I didn't think my comments suggested that the CBT I use did not involve
guided discovery, collaborative empiricism and other standards of the Beck approach. What I suggested was that there are other methods that may accomplish the same end. A cost-benefit analysis
may not be helpful with a client who is resistant but using an experiential technique may trigger the schema and allow patient and therapist to work with it. I don't think it is a question of didactic vs experiential but what techniques allow us to facilitate a client's ability to be willing to experiment with new
thoughts, feelings and actions. For example, I recently began working with a woman with a bi-polar disorder who had previously been seen by another cognitive therapist. When I tried some of the traditional Beckian techniques she resisted saying, " that she did not wish me to put her on the spot." Apparently, she had interpeted the other therpist inquiries as confrontational. By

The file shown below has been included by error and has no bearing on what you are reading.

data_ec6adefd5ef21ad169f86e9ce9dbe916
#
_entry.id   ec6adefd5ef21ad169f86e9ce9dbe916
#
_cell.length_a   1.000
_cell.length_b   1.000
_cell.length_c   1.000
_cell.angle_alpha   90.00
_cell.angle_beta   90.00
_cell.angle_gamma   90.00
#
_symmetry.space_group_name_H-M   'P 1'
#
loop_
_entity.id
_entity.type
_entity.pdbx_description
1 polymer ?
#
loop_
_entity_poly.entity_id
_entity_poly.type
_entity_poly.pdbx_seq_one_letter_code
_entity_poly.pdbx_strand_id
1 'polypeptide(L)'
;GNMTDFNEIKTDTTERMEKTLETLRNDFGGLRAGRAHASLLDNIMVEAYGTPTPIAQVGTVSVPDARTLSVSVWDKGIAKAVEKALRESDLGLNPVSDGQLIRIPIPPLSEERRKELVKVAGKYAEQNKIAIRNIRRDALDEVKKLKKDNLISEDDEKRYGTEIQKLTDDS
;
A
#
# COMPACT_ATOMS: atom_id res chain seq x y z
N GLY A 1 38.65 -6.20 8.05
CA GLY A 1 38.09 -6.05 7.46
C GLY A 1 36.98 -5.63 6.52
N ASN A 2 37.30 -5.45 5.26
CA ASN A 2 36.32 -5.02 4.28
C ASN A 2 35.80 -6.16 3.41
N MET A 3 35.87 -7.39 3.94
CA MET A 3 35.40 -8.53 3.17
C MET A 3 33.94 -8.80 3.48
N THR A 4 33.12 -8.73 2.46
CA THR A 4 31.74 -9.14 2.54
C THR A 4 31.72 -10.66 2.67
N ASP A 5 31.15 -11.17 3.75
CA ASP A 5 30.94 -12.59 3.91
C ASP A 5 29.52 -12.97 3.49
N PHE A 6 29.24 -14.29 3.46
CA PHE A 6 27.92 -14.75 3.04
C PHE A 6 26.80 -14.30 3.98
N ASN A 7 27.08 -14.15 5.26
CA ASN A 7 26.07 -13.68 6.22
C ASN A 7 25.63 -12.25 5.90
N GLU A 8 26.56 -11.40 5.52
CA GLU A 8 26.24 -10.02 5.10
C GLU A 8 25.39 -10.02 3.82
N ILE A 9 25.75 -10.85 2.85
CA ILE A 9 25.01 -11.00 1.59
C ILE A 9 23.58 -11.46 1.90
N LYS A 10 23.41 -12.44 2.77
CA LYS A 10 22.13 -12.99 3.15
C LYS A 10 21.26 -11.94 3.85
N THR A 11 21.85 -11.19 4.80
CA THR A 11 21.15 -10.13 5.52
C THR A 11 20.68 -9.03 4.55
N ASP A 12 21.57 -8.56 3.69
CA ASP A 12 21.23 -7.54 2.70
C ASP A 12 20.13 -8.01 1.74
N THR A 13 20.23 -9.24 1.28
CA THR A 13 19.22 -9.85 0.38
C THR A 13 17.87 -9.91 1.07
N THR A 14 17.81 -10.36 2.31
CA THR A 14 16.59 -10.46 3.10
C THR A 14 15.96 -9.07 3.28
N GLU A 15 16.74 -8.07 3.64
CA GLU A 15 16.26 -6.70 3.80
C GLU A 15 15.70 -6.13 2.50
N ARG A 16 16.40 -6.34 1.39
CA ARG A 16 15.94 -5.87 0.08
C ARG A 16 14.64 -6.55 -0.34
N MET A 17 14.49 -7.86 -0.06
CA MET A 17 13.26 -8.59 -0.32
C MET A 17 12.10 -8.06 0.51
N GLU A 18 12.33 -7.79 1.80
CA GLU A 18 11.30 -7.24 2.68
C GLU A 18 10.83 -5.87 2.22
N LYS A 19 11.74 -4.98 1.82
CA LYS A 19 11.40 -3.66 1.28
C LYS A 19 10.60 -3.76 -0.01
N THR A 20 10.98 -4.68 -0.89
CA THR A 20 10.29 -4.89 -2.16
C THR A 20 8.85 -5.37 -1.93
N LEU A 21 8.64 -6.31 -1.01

using a series of role plays she was guided into re-evaluating her assumptions and behavior. Cognitive insight was achieved and she was able to suggest her own extra session behavior experiment from the role play. She was more motivated and I believe had more insight into what had been a difficult interpersonal issue for her. I continue to use experiential techniques with this client modeling the cost-benefit analyis, having characters think aloud and so on in an effort to true to CT principles while being creatively engaging the client.
Jeff Young and Iris Fodor are other CT's who have incorporated experiential techniques in their therapuetic toolboxes.
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